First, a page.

Issue
EPJ Photovolt.
Volume 15, 2024
Special Issue on ‘EU PVSEC 2023: State of the Art and Developments in Photovoltaics’, edited by Robert Kenny and João Serra
Article Number 16
Number of page(s) 7
DOI https://doi.org/10.1051/epjpv/2024016
Published online 30 April 2024

© B. Bazer-Bachi et al., Published by EDP Sciences, 2024

Licence Creative CommonsThis is an Open Access article distributed under the terms of the Creative Commons Attribution License (https://creativecommons.org/licenses/by/4.0), which permits unrestricted use, distribution, and reproduction in any medium, provided the original work is properly cited.

1 Introduction

Cast-mono silicon (CM-Si) is a hybrid material between Czochralski monocrystalline silicon (Cz-Si) and cast grown multicrystalline silicon [1]. During the ingot crystallization, the seeds deposited at the bottom of the crucible allow a controlled growth with the same crystal orientation as the seeds, usually <100>. Compared to Cz material, cast-mono wafers contain more metallic impurities mainly originating from the crucible and crystal defects such as dislocations appearing during the growth. Such drawbacks lead to lower overall performances of the cast-mono material. This reduced performance is counterbalanced by lower production costs and lower emissions of greenhouse gases [2].

The replacement of Solar Grade silicon (SoG-Si) by Upgraded Metallurgical Grade silicon (UMG-Si) is a solution to further reduce the carbon footprint, and production costs [3]. However, as UMG-Si shows higher impurity content (both metallic and non-metallic), the resulting efficiency might be lower than using conventional SoG-Si, purified via Siemens process. In order to enhance performances of UMG-Si, a gettering step can be implemented to remove metallic impurities prior to solar cell processing [4,5].

Industrial TOPCon sequences have been used successfully on n-type cast-mono Si wafers [6]. This study aims to compare the use of these two SoG-Si and UMG-Si materials, using n-type silicon wafers produced in an industrial-size furnace. To evaluate the potential of each cast-mono material, TOPCon solar cells are fabricated, as it is state-of-the-art architecture, and it shows high gettering potential [7,8].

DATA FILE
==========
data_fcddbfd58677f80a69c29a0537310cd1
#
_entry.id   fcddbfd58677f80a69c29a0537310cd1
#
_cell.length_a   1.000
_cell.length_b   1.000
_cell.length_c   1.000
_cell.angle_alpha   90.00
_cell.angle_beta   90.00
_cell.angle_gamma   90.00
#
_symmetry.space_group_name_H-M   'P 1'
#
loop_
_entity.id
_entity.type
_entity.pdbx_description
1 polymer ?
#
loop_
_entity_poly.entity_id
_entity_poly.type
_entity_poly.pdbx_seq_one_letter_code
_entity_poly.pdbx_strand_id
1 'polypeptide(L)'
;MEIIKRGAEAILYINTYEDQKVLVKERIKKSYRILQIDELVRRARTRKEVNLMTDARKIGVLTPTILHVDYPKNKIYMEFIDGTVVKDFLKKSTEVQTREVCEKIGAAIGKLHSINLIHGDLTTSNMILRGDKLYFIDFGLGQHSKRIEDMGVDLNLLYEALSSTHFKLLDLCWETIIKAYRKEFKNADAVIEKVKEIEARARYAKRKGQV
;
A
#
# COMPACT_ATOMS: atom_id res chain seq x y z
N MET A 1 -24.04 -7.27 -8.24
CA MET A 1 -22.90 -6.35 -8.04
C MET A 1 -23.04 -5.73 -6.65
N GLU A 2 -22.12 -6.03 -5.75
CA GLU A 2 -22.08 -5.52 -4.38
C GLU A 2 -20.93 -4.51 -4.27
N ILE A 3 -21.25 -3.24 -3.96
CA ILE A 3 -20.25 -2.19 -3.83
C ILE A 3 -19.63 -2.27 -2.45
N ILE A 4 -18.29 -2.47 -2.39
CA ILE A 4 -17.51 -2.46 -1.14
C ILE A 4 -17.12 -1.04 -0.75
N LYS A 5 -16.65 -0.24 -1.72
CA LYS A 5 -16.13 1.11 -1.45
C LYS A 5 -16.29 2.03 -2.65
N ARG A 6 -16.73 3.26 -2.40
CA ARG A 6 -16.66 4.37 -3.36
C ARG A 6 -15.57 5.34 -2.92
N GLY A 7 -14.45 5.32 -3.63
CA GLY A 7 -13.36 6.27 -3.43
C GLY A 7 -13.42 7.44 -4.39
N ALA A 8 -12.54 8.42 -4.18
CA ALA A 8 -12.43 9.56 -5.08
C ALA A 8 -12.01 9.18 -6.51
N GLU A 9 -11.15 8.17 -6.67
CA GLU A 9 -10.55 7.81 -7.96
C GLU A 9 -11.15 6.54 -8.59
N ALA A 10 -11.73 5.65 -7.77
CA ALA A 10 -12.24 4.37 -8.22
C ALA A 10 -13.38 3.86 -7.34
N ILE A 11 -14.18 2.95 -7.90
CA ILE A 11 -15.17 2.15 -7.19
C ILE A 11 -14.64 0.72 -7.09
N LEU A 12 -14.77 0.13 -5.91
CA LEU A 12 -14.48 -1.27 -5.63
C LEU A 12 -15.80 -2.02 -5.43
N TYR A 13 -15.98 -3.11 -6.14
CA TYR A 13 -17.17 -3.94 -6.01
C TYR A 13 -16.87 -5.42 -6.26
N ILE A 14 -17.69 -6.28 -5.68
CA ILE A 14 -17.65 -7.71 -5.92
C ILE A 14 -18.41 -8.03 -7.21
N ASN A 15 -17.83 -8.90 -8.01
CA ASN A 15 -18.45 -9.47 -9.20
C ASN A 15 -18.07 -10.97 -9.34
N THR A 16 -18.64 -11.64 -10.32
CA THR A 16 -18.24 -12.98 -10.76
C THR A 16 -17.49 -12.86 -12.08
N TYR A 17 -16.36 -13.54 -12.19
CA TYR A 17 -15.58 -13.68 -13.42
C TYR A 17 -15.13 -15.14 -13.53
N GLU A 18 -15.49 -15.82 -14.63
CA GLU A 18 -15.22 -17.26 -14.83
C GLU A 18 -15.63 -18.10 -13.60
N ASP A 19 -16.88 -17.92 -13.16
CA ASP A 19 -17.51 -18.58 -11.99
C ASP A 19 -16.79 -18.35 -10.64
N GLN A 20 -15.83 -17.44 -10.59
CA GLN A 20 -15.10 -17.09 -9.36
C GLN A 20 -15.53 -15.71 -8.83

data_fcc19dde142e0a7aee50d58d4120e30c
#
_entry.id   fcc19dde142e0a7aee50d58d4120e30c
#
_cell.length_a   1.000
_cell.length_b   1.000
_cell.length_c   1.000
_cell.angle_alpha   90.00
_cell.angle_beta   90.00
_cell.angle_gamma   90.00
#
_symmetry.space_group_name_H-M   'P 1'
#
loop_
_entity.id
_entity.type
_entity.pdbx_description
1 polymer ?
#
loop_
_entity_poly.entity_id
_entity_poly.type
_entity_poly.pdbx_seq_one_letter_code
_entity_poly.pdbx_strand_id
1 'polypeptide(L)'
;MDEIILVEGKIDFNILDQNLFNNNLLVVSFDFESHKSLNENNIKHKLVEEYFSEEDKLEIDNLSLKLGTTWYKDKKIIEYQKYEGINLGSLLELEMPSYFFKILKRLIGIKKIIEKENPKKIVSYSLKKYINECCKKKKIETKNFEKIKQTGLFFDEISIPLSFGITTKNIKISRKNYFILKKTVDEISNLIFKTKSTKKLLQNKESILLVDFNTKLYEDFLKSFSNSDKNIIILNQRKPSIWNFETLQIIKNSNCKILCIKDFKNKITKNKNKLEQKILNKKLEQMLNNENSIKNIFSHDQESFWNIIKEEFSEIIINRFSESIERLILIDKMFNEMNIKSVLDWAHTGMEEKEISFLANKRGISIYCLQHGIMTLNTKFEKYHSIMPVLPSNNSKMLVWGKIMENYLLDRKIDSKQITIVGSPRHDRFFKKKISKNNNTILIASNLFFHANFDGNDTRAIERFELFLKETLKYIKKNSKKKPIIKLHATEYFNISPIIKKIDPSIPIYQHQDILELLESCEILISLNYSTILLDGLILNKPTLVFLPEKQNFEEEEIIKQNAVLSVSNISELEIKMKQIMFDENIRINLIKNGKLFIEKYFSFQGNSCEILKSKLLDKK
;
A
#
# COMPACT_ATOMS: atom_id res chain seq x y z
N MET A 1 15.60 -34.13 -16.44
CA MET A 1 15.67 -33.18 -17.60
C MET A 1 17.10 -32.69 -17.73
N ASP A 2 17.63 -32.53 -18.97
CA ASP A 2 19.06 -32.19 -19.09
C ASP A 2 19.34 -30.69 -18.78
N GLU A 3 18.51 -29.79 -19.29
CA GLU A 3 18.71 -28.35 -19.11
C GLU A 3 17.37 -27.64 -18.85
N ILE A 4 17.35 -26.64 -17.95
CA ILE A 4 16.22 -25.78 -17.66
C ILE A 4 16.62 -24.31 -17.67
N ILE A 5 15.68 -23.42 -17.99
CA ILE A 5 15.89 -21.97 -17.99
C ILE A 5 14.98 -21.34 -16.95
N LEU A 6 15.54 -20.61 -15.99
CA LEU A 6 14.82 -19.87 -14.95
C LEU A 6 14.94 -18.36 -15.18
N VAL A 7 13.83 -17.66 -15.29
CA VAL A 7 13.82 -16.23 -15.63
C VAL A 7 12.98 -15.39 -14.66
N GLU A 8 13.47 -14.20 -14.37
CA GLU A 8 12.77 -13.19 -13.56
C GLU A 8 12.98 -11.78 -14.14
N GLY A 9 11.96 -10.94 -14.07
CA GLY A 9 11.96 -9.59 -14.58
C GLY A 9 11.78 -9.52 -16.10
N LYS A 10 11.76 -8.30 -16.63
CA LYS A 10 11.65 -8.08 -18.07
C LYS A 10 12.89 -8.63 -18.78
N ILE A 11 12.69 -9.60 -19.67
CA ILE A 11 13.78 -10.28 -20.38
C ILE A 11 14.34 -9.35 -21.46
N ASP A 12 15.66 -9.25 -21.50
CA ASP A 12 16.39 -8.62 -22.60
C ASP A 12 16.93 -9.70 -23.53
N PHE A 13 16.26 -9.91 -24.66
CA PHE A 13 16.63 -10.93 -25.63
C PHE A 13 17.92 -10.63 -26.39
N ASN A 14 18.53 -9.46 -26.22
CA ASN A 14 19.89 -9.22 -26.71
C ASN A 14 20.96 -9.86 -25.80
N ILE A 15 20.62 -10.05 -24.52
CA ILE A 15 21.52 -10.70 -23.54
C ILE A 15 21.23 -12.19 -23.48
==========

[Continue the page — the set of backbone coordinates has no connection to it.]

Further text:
It was shown previously that the gettering effectiveness can be enhanced by optimizing TOPCon sequence, using less stoichiometric oxide or with higher amount of pinholes [9], or higher diffusion/anneal temperature [10] for example. The second part of this work aims to test several TOPCon sequences, as the gettering potential differs, depending on the type of process used.

2 Experimental details

The wafers used in this study originate from two 650 kg industrial size Phosphorus-doped ingots, grown either using SoG-Si feedstock or using UMG-Si feedstock. SoG-Si is purified via Siemens process [11]. UMG-Si is obtained from metallurgical silicon, after adding several purification steps. UMG-Si is a compensated silicon, as it contains both polarity type dopants (donors and acceptors). Additional details about the process, the purity of silicon and the amount of impurities are available in literature [4,12].

15.7 cm × 15.7 cm n-type cast-mono Si wafers produced from these ingots show resistivities of 1.6–1.9 Ω.cm and 0.6–0.9 Ω.cm for cast-mono SoG-Si (CM-SoG) and cast-mono UMG-Si (CM-UMG) respectively. N-type Cz wafers, with resistivity of 0.9–1.1 Ω.cm are added as references. Cz-Si originates from SoG-Si purified via Siemens process.

CM-Si crystallization results in the formation of dislocations clusters originating from different crystal defects [1315]. The dislocation generation is hardly controllable, and the amount and the distribution of the dislocations differ from one ingot to another. Thus, the variation of the dislocation rate is more a crystal growth issue than a feedstock type effect. In the present study, for each ingot (CM-SoG and CM-UMG), wafers are coming from 2 different bricks. In each brick, the dislocation growth varies so the position and rate of dislocation within the wafer are different. Bricks 1 and 2 are associated to the UMG-Si ingot and Bricks 3 and 4 are linked to SoG-Si ingot.

TOPCon solar cells fabrication first consists in saw damage removal followed by random pyramid formation in alkaline solution. A tube furnace diffusion using BBr3 forms a 150 Ω/sq boron emitter. The unwanted emitter is removed by single side Borosilicate Glass (BSG) etch followed by alkaline silicon removal in a batch system and the unwanted emitter and borosilicate glass on the rear side are removed. In the standard process, the TOPCon stack consists in a thermally grown tunnel oxide and an in situ doped polysilicon layer, both formed subsequently in a low-pressure chemical vapor deposition tube. The parasitic deposition on the front side is then chemically removed and followed by annealing and both sided surface passivation (ALD-Al2O3 + SiNx:H). Finally, screen-printing is applied, using Ag-Al paste on front side and Ag paste on the back side followed by contact firing in a conventional belt furnace. The laser-enhanced contact optimization (LECO) step is applied at the end of the process [16]. The metallization and firing processes used in this study are compatible with the LECO process. This process is called in the following standard process. Additional TOPCon sequences will be applied and described in the results sections.